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Digital Evidence: the Commercial Procedure Code of Ukraine Stipulates for the New Procedural Opportunities

Date of publication: 22 October 2019

Andrii Konoplia, Attorney at Law, Counsel, Insolvency Receiver

Source: Yurydychna Praktyka

Currently the effective Ukrainian legislation stipulates for the possibility of the party wishing to substantiate its position to lodge digital evidence and electronic copies of written evidence to court within the pending commercial court proceedings.

Law on electronic form

Article 96 (1) of the EPCU determines that digital evidence is represented by information in electronic (digital) form containing the data about the circumstances that are relevant to the case, in particular, electronic documents (including text documents, graphics, plans, photographs, video and audio recordings, etc.), websites (pages), text, graphics and voice messages, metadata, databases and other data in electronic form. Such data can be stored on portable devices (memory cards, mobile phones, etc.), servers, backup systems, and other electronic data storage locations (including the Internet).

Pursuant to Article 96 (3) of the EPCU, participants to the process have the right to submit electronic evidence in paper form subject to certification in the manner prescribed by law. A paper copy of the digital evidence cannot be considered a documentary written evidence.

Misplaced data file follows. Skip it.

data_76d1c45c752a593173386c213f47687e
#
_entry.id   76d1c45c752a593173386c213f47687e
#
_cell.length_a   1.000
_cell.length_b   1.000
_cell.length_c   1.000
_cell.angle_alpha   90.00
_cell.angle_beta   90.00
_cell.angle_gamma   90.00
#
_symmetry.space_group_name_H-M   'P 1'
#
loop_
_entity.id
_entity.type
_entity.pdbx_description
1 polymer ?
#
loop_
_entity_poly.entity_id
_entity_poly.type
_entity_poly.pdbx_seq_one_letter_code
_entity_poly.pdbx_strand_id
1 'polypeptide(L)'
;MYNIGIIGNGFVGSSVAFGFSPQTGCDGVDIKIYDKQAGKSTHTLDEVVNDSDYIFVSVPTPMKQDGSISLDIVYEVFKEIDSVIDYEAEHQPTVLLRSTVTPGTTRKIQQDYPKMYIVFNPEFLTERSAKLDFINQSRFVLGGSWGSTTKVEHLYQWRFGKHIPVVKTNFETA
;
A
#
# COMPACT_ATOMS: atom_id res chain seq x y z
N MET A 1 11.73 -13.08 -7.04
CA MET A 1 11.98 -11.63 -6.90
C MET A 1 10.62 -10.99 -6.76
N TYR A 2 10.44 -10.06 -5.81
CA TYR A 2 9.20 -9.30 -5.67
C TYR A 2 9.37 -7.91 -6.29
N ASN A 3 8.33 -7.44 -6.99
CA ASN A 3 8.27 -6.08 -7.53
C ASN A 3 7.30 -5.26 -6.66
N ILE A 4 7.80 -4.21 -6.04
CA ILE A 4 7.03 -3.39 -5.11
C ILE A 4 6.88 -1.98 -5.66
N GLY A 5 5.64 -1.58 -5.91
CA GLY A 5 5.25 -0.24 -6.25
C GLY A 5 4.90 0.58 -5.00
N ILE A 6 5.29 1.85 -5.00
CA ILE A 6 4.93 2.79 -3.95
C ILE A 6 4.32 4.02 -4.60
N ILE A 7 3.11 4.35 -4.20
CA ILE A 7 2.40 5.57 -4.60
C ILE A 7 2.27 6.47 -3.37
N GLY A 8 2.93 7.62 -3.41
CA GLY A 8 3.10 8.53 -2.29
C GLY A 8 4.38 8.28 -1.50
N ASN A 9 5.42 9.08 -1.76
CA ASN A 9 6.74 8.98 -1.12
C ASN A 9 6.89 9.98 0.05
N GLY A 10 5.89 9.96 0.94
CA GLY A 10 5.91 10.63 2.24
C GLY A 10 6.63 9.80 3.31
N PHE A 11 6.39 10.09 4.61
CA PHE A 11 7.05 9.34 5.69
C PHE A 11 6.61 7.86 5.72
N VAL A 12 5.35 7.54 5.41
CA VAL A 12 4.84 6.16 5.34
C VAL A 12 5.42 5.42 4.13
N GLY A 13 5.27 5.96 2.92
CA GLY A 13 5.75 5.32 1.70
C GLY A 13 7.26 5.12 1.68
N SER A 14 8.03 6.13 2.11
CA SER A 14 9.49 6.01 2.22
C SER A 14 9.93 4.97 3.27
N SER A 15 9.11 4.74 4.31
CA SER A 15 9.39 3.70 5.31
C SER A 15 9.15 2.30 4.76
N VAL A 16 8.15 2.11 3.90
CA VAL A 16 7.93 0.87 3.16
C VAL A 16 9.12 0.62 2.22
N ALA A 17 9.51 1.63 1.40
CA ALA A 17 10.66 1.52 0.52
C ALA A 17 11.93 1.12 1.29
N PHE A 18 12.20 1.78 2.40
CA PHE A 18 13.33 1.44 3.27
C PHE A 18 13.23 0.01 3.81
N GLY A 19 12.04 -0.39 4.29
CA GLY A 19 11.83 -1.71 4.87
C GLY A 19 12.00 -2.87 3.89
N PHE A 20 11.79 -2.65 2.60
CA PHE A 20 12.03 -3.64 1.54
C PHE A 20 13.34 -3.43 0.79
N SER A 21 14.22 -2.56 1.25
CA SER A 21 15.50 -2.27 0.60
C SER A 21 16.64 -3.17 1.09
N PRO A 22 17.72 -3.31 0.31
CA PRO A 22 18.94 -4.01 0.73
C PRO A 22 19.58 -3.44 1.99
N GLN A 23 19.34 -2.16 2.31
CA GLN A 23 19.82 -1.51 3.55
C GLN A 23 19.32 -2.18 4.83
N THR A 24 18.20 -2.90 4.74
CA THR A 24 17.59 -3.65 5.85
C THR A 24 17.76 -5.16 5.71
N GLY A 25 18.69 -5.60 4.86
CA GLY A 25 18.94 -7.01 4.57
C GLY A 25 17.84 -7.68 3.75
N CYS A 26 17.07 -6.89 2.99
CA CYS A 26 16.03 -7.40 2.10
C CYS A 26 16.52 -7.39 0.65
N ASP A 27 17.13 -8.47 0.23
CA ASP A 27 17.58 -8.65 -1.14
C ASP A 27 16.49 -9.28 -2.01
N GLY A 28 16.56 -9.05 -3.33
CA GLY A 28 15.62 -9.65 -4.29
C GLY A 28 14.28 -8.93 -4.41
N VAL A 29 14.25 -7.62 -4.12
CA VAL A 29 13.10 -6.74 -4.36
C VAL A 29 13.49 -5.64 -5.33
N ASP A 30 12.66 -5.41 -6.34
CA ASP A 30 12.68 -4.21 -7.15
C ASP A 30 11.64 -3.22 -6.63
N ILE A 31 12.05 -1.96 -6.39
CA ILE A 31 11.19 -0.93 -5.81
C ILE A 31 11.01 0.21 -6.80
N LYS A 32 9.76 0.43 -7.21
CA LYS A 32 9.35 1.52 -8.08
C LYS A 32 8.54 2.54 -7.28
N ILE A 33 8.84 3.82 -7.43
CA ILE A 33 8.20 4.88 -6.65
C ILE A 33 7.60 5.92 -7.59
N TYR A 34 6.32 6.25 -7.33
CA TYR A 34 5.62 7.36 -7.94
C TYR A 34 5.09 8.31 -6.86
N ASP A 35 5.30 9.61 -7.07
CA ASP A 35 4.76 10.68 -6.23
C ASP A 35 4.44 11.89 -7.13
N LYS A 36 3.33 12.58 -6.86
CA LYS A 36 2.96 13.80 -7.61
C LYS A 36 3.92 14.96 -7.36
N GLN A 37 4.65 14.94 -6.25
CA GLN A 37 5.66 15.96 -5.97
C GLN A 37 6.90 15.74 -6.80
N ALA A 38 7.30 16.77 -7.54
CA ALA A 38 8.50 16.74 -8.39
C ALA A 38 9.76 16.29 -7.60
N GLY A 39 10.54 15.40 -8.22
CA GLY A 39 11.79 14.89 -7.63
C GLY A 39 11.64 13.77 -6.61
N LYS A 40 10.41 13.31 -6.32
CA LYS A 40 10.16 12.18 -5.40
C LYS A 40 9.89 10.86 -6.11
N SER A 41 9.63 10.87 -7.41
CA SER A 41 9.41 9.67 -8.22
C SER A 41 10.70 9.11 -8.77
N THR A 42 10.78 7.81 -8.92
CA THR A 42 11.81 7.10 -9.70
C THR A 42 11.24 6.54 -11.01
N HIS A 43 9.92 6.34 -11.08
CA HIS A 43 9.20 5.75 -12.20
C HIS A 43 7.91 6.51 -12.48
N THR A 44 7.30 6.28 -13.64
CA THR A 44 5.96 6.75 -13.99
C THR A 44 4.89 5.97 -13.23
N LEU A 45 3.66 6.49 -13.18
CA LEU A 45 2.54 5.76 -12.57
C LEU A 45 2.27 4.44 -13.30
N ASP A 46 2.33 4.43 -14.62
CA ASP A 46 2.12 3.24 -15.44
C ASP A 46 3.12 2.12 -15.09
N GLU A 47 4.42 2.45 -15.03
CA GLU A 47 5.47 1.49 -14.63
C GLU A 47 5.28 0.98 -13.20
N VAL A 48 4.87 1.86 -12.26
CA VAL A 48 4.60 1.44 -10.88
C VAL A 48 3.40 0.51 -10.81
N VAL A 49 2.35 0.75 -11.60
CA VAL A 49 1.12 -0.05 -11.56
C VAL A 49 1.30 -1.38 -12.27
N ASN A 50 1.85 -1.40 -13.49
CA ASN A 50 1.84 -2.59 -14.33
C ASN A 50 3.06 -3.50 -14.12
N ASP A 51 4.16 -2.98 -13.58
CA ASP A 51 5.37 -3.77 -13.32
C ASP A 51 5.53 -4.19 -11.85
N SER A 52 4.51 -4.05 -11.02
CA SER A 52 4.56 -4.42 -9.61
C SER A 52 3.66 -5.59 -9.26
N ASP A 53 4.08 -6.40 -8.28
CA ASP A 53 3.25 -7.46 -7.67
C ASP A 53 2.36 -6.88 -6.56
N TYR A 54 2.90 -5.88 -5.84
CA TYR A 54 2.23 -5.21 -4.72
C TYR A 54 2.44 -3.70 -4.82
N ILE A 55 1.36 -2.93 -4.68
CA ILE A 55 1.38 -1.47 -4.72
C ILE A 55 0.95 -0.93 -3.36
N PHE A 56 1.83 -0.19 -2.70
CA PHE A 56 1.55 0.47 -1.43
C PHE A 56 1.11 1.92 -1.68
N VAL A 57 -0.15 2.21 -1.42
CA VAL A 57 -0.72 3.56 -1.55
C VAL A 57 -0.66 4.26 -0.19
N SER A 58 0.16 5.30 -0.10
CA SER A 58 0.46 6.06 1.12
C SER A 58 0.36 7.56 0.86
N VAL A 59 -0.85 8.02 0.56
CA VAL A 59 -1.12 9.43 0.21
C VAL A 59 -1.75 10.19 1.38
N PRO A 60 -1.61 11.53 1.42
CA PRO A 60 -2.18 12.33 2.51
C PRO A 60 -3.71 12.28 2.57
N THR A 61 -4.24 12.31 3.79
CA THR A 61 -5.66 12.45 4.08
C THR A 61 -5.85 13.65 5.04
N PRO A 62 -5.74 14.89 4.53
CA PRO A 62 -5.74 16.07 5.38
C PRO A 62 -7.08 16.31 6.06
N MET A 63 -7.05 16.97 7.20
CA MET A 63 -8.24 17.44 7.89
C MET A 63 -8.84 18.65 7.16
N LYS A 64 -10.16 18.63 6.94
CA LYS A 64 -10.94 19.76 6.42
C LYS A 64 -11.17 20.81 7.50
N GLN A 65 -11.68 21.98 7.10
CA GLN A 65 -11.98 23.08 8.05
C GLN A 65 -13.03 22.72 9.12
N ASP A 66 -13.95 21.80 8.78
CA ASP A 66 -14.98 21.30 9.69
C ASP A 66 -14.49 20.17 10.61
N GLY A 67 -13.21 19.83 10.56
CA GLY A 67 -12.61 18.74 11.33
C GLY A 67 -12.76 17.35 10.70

Article 91 (3) of the EPCU establishes that the parties have the right to submit written evidence in electronic form certified by an electronic digital signature, which is equated to a handwritten signature in accordance with the law. An electronic copy of a written evidence cannot be considered to be a digital evidence.

It should be noted that, according to sub-clause 17.1 of clause 1 of the Transitional Provisions of the EPCU, prior to the commencement of operation of the Unified Judicial Information and Telecommunication System (UJITS) the procedure of filing, registration and submission of procedural and other documents, evidence, as well as formation, storage and transfer of case materials shall be carried out in paper form.

Article 6 (4) of the EPCU stipulates that UJITS ensures the exchange of documents (the process of sending and receiving documents) in electronic form between the courts, between the court and parties to the case, between the parties themselves, as well as the registration of the court process and participation of the parties to the case in a videoconference meeting.

Pursuant to Article 42 (5) of the EPCU, documents (including procedural documents, written and digital evidence, etc.) are submitted to the court, and the procedural actions are carried out by the parties in electronic form through ESITS, except as otherwise provided by the Code.

Not in operation yet